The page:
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    Jungle Beast Paid Member

    Our guide, an ambitious young Nepali, told us what to look for on our hike out into the jungle. We would be walking among close-standing trees and underbrush; we must stay together, follow him, and do exactly as he said. More »
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    Magpie Sisters Paid Member

    WHEN I FIRST came to the Therigatha, or The Psalms of the Sisters, I couldn't believe my ears. Here were texts composed on the tongue by Buddhist women that captivated my attention and imagination so completely that I could literally feel their presences hovering close by. These women seemed vivid inhabitants of the apparitional realm or "enjoyment body" Buddhists call Sambhogakaya, whose attributes are compassion and communication. The poems-really a collection of many diverse expressions… More »
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    Sudden Awakening Paid Member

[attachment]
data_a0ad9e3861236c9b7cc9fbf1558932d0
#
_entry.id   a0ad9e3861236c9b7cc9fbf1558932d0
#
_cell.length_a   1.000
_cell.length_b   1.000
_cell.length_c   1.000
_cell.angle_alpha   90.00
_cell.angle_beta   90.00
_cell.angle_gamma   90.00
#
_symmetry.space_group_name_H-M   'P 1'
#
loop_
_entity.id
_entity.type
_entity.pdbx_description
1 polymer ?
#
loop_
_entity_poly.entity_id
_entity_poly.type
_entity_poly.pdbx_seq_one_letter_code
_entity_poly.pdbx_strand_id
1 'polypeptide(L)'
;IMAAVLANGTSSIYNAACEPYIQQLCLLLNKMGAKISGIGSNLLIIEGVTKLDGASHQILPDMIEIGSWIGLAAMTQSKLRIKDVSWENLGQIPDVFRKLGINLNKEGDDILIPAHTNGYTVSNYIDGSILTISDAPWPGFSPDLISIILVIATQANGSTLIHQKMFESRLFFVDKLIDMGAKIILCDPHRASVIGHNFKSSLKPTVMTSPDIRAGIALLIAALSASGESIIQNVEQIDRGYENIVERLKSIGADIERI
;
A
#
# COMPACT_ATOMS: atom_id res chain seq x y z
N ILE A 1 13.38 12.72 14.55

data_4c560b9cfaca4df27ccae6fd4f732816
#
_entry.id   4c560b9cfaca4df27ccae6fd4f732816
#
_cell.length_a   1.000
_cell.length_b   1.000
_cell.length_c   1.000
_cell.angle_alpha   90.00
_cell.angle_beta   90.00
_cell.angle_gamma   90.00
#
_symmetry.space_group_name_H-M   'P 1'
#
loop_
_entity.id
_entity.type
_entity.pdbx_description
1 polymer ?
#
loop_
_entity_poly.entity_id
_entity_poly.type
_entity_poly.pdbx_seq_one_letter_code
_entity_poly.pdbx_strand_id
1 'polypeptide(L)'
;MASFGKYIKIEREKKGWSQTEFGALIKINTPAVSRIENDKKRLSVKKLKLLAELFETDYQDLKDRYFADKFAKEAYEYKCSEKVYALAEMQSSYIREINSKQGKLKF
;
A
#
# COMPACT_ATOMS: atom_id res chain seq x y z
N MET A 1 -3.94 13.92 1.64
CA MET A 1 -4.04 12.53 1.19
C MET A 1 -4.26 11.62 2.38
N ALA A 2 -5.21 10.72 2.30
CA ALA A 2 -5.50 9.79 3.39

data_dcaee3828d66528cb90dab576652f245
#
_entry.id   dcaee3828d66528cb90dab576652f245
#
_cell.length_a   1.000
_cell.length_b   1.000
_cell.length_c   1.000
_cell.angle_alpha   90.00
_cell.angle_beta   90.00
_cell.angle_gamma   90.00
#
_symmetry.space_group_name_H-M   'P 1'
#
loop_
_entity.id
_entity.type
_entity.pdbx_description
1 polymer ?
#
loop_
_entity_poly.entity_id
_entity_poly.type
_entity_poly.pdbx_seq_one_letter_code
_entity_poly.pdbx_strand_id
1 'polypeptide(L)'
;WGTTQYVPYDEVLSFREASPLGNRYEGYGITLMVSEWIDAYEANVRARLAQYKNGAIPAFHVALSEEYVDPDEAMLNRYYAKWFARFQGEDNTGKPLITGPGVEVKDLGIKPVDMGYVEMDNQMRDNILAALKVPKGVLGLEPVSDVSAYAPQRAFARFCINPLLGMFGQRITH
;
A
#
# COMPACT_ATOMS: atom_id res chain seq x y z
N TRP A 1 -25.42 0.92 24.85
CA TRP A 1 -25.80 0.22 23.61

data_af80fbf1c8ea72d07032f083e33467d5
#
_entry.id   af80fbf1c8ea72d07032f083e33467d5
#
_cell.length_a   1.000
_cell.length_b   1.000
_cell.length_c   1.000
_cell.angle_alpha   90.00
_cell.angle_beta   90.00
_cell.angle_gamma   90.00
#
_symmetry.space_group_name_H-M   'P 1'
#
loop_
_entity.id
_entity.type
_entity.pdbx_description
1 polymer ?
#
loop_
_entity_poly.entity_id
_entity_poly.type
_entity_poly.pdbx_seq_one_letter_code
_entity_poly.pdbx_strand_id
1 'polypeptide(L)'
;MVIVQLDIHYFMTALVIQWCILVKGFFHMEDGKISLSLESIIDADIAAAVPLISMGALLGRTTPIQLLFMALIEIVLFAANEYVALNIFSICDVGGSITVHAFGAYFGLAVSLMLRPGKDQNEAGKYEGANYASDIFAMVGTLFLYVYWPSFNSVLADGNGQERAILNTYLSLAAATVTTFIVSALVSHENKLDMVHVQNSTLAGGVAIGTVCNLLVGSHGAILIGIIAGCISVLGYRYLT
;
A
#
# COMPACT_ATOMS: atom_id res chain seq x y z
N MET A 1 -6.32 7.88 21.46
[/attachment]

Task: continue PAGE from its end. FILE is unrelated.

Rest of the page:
In 1993, I went to Lucknow, India to receive teachings from the Advaita master H.W. L. Poonjaji, a disciple of Ramana Maharshi. Many of my friends and colleagues, including several dedicated teachers of Vipassana meditation, had preceded me to Poonjaji’s door. By the time I arrived, his fame had blossomed and his small living room bulged with seekers from around the world who had elbowed their way into his morning satsang. I found a flat square saffron cushion in the back of the room and squeezed onto it, my knees bumping my neighbors on both sides. Ceiling fans spun in a feeble attempt to cool the already rising temperatures of the still early morning, and stifling a yawn as I wiped sweat from my brow, I wondered what I was doing in this steamy room at the foot of a guru. I didn’t believe in gurus. More »
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    Glass of Water, Bare Feet Paid Member

    Once, long ago, in the midst of a Zen retreat, I stood in a darkened hallway and drank a glass of water. That’s a lie. The truth is: I stood in a darkened hallway and discovered that I couldn’t even drink a glass of water! Of course, I could lift the glass, open my mouth, and swallow the water. But I couldn’t perform this simple activity simply, wholly—with each gulp, my mind splintered into myriad thoughts of past and future, each one of them bearing its weight of self-consciousness, its little tag marked me, me, me. More »